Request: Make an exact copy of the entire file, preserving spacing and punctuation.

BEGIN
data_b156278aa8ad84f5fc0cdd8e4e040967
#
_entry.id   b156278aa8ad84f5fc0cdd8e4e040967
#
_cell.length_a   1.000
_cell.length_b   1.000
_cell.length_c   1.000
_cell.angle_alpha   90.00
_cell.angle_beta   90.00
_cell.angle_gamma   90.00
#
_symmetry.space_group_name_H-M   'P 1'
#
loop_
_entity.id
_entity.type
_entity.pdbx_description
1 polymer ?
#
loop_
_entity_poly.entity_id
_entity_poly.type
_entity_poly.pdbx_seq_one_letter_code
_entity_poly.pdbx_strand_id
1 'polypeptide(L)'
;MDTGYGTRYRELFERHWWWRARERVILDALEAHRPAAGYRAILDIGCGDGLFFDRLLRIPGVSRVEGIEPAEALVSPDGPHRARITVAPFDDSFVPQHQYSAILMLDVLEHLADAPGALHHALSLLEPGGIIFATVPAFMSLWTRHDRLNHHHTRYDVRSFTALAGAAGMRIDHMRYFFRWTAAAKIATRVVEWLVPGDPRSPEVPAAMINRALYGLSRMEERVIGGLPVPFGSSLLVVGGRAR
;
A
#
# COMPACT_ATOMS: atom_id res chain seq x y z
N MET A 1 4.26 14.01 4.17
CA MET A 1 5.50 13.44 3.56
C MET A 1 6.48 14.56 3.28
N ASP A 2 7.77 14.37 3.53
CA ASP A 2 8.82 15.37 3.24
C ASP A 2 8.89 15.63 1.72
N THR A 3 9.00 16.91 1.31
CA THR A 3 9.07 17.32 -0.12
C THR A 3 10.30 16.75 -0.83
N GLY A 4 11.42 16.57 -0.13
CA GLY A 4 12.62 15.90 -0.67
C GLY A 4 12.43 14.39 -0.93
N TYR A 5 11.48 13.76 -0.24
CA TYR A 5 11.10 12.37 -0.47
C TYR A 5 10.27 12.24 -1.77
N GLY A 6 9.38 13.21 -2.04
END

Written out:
data_b156278aa8ad84f5fc0cdd8e4e040967
#
_entry.id   b156278aa8ad84f5fc0cdd8e4e040967
#
_cell.length_a   1.000
_cell.length_b   1.000
_cell.length_c   1.000
_cell.angle_alpha   90.00
_cell.angle_beta   90.00
_cell.angle_gamma   90.00
#
_symmetry.space_group_name_H-M   'P 1'
#
loop_
_entity.id
_entity.type
_entity.pdbx_description
1 polymer ?
#
loop_
_entity_poly.entity_id
_entity_poly.type
_entity_poly.pdbx_seq_one_letter_code
_entity_poly.pdbx_strand_id
1 'polypeptide(L)'
;MDTGYGTRYRELFERHWWWRARERVILDALEAHRPAAGYRAILDIGCGDGLFFDRLLRIPGVSRVEGIEPAEALVSPDGPHRARITVAPFDDSFVPQHQYSAILMLDVLEHLADAPGALHHALSLLEPGGIIFATVPAFMSLWTRHDRLNHHHTRYDVRSFTALAGAAGMRIDHMRYFFRWTAAAKIATRVVEWLVPGDPRSPEVPAAMINRALYGLSRMEERVIGGLPVPFGSSLLVVGGRAR
;
A
#
# COMPACT_ATOMS: atom_id res chain seq x y z
N MET A 1 4.26 14.01 4.17
CA MET A 1 5.50 13.44 3.56
C MET A 1 6.48 14.56 3.28
N ASP A 2 7.77 14.37 3.53
CA ASP A 2 8.82 15.37 3.24
C ASP A 2 8.89 15.63 1.72
N THR A 3 9.00 16.91 1.31
CA THR A 3 9.07 17.32 -0.12
C THR A 3 10.30 16.75 -0.83
N GLY A 4 11.42 16.57 -0.13
CA GLY A 4 12.62 15.90 -0.67
C GLY A 4 12.43 14.39 -0.93
N TYR A 5 11.48 13.76 -0.24
CA TYR A 5 11.10 12.37 -0.47
C TYR A 5 10.27 12.24 -1.77
N GLY A 6 9.38 13.21 -2.04